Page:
Managing Women: Disciplining Labor in Modern Japan
University of California Press, 23 okt. 2007 - 248 pagina's
At the turn of the twentieth century, Japan embarked on a mission to modernize its society and industry. For the first time, young Japanese women were persuaded to leave their families and enter the factory. Managing Women focuses on Japan's interwar textile industry, examining how factory managers, social reformers, and the state created visions of a specifically Japanese femininity. Faison finds that female factory workers were constructed as "women" rather than as "workers" and that this womanly ideal was used to develop labor-management practices, inculcate moral and civic values, and develop a strategy for containing union activities and strikes. In an integrated analysis of gender ideology and ideologies of nationalism and ethnicity, Faison shows how this discourse on women's wage work both produced and reflected anxieties about women's social roles in modern Japan.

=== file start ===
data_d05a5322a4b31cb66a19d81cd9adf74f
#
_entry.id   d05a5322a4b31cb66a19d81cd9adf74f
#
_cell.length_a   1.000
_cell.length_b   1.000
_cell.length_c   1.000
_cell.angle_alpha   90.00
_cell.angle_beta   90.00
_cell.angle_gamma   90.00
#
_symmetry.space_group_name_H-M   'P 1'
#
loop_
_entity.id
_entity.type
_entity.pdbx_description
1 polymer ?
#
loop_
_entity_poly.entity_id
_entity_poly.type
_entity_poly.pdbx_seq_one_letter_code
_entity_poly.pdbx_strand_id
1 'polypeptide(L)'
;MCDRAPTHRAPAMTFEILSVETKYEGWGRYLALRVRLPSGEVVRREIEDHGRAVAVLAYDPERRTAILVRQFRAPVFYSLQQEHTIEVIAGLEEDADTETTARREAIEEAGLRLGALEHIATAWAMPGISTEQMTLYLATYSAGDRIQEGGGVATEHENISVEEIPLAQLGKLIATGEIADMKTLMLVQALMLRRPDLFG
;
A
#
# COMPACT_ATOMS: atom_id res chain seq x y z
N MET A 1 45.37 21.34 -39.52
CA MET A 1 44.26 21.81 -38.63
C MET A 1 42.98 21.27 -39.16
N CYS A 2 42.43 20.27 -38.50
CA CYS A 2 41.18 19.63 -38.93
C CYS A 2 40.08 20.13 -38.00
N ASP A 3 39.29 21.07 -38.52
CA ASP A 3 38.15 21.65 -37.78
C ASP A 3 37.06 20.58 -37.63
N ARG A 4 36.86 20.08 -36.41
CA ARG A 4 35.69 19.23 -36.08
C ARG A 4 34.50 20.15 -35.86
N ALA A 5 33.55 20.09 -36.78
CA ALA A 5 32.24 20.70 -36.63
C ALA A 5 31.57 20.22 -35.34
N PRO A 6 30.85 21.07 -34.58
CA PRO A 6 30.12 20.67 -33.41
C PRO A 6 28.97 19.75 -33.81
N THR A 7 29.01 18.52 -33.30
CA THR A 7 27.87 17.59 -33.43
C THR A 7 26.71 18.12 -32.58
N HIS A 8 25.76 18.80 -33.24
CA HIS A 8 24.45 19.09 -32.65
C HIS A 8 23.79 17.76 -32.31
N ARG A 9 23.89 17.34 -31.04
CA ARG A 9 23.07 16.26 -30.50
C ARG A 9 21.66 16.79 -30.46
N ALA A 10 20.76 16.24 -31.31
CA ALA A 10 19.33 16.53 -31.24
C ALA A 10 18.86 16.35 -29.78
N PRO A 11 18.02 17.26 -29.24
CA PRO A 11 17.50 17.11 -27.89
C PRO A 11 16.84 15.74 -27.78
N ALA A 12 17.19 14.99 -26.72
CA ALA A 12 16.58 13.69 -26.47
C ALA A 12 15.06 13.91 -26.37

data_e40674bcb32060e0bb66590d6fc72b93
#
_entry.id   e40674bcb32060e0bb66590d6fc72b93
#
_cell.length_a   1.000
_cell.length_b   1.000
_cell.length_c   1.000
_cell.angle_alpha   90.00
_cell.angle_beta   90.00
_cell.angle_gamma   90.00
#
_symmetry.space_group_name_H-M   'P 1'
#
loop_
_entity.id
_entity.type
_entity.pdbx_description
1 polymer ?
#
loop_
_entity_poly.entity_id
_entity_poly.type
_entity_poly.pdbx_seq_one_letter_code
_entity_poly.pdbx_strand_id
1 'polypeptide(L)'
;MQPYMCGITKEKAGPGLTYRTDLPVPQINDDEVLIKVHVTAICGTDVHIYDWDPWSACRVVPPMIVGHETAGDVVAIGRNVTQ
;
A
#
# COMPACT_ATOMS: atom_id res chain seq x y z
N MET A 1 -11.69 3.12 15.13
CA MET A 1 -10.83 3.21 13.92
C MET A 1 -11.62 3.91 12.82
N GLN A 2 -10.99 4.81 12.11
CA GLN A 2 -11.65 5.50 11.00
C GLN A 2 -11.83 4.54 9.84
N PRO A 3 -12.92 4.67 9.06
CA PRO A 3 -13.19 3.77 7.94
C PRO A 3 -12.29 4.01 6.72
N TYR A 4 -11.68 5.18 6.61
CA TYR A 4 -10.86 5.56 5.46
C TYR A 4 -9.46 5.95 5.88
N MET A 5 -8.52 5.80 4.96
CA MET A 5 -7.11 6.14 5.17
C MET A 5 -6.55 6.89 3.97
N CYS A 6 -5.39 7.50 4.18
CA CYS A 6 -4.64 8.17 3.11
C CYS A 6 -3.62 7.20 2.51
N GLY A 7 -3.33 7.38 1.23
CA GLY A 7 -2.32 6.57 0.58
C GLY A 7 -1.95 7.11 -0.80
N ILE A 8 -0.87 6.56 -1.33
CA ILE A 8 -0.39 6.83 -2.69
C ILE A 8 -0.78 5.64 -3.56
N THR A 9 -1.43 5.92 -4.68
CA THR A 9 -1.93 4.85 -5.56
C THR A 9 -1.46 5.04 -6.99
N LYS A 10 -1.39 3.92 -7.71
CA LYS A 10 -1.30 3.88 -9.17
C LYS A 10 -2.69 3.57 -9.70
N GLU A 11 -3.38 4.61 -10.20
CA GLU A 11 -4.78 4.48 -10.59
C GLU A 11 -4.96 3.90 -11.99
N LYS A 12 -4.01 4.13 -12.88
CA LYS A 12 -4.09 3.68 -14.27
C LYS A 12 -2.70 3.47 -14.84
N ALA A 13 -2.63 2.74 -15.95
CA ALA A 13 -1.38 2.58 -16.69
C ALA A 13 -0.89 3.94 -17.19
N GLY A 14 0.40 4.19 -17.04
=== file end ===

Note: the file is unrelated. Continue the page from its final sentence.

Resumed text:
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Womens Work in Japans Early Industrial Age
Japans 1929 Abolition of Night Work and the Problem of Free Time
Producing Workers Gendering Subjects
Toyo Muslin and the Labor Unrest of 1930
The Disciplinary Power of Ethnicity
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